|North Korea Table of Contents
This edition of North Korea: A Country Study replaces the previous edition, published in 1981. Like its predecessor, this study attempts to review the history and treat in a concise manner the dominant social, political, economic, and military aspect of contemporary North Korea. Sources of information included books, scholarly journals, foreign and domestic newspapers, official reports of governments and international organizations, and numerous periodicals on Korean and East Asian affairs. A word of caution is necessary, however. The government of a closed communist society such as that of North Korea controls information for internal and external consumption, limiting both the scope of coverage and its dissemination. For instance, data from North Korea are, on the whole, dated, limited, and couched in vagaries--and are often provided as percentages of increases over previous years rather than as hard numbers. In addition, information coming from the outside is subject to the political bent of its originator. Data from South Korea, for example, seek, by and large, to show the superiority of that country's economic and political system. North Korea's 1991 admission to the United Nations, however, may result in the release of more statistics.
Spellings of place-names used in the book are in most cases those approved by the United States Board on Geographic Names (BGN); the spelling of some of the names, however, cannot be verified, as the BGN itself notes. The generic parts appended to some geographic names have been dropped and their English equivalents substituted: for example, Mayang Island, not Mayangdo , and South P'yngan Province, not P'yngan-namdo. The name North Korea has been used where appropriate in place of the official name, Democratic People's Republic of Korea. The McCuneReischauer system of transliteration has been employed except for the names of some prominent national figures and internationally recognized corporations where the more familiar journalistic equivalent is used. The names of Korean authors writing in English are spelled as given.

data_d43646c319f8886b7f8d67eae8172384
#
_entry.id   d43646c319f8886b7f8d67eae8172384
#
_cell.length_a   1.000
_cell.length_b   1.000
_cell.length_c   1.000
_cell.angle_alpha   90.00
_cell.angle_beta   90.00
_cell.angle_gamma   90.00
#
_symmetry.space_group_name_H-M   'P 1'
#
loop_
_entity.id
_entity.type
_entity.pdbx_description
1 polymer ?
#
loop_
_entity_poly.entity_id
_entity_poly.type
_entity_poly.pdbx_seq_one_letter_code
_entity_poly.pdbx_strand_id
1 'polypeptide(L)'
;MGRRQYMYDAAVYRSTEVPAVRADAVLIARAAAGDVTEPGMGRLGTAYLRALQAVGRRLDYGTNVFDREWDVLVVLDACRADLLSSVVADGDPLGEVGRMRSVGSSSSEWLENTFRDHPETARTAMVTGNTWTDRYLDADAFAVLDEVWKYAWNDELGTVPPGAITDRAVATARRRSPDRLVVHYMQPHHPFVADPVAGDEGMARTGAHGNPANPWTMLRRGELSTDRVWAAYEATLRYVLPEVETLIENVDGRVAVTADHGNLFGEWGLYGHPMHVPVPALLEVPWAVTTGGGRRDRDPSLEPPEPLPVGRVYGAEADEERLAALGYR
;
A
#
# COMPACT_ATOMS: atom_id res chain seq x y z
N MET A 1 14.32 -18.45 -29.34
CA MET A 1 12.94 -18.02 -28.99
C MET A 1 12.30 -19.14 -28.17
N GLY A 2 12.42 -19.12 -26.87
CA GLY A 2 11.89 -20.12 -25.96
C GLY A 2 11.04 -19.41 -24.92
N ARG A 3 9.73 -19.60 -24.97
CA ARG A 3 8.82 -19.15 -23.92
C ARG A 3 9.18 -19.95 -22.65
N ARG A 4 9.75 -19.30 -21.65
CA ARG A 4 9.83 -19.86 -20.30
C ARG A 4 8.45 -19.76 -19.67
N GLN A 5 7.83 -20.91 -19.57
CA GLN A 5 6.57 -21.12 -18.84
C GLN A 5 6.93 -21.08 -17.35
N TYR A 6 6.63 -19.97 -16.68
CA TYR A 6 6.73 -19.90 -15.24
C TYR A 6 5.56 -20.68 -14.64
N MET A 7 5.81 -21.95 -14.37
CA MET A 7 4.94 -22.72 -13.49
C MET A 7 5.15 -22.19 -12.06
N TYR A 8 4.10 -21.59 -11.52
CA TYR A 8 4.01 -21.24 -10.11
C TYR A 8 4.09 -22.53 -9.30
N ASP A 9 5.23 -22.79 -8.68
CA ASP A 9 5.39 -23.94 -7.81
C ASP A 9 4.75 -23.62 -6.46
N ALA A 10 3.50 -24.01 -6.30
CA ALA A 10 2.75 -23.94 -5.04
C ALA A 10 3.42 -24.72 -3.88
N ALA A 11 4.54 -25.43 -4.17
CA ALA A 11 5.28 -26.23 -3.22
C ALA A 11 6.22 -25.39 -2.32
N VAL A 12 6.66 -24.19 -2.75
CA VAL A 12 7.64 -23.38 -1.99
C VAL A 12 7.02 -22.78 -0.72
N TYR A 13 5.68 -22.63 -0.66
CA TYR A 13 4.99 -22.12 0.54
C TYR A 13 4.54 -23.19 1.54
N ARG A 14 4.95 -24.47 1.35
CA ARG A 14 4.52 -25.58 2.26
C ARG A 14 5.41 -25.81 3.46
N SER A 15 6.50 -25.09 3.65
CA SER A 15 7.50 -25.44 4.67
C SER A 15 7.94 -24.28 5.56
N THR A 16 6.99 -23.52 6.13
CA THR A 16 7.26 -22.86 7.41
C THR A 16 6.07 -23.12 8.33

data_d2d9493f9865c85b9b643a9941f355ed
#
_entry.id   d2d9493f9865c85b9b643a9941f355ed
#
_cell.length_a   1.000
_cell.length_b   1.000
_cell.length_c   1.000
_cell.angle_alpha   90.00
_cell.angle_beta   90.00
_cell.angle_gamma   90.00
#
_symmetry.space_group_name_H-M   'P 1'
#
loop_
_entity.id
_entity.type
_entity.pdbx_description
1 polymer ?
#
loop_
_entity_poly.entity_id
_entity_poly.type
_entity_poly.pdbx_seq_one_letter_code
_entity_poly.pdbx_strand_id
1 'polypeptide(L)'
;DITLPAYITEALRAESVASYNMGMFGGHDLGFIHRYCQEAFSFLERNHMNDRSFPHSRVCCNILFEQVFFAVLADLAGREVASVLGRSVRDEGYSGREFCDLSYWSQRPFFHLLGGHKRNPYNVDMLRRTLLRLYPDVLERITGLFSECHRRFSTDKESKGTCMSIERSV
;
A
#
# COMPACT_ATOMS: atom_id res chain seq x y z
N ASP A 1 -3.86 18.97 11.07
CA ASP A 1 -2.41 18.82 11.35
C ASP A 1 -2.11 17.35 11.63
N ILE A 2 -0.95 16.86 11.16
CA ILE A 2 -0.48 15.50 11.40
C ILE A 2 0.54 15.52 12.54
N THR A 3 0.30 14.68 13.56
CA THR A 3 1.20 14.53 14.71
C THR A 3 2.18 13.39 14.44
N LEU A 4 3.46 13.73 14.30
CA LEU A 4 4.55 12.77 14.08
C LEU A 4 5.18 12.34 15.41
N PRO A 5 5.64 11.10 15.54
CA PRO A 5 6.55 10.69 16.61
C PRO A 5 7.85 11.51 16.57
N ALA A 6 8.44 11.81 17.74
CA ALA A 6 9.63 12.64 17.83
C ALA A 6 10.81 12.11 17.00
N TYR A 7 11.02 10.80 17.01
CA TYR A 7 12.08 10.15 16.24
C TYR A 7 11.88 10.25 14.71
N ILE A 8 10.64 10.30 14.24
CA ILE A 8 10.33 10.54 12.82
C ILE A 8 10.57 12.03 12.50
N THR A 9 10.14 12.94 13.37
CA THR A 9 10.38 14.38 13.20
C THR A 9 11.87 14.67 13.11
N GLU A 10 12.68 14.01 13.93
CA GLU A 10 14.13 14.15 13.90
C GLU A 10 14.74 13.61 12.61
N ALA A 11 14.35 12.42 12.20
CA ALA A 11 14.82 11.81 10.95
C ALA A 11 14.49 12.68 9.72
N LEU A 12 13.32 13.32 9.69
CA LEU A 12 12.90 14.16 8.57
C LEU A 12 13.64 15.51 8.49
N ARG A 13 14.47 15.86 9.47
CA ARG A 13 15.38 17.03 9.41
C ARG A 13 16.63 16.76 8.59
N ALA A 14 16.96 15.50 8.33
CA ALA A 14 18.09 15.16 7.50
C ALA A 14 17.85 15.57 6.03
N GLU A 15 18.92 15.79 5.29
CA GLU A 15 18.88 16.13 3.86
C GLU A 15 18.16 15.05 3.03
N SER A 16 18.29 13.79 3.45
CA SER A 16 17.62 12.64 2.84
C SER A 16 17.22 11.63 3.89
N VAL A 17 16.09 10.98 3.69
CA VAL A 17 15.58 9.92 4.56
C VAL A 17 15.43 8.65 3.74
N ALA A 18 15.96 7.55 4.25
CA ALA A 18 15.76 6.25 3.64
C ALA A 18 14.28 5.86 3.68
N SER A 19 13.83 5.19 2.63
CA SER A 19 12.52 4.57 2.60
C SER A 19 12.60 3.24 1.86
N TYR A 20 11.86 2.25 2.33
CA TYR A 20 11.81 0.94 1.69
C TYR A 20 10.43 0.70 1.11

The body of the text reflects information available as of June 30, 1993. Certain other portions of the text, however, have been updated. The Bibliography lists published sources thought to be particularly helpful to the reader.
Source: U.S. Library of Congress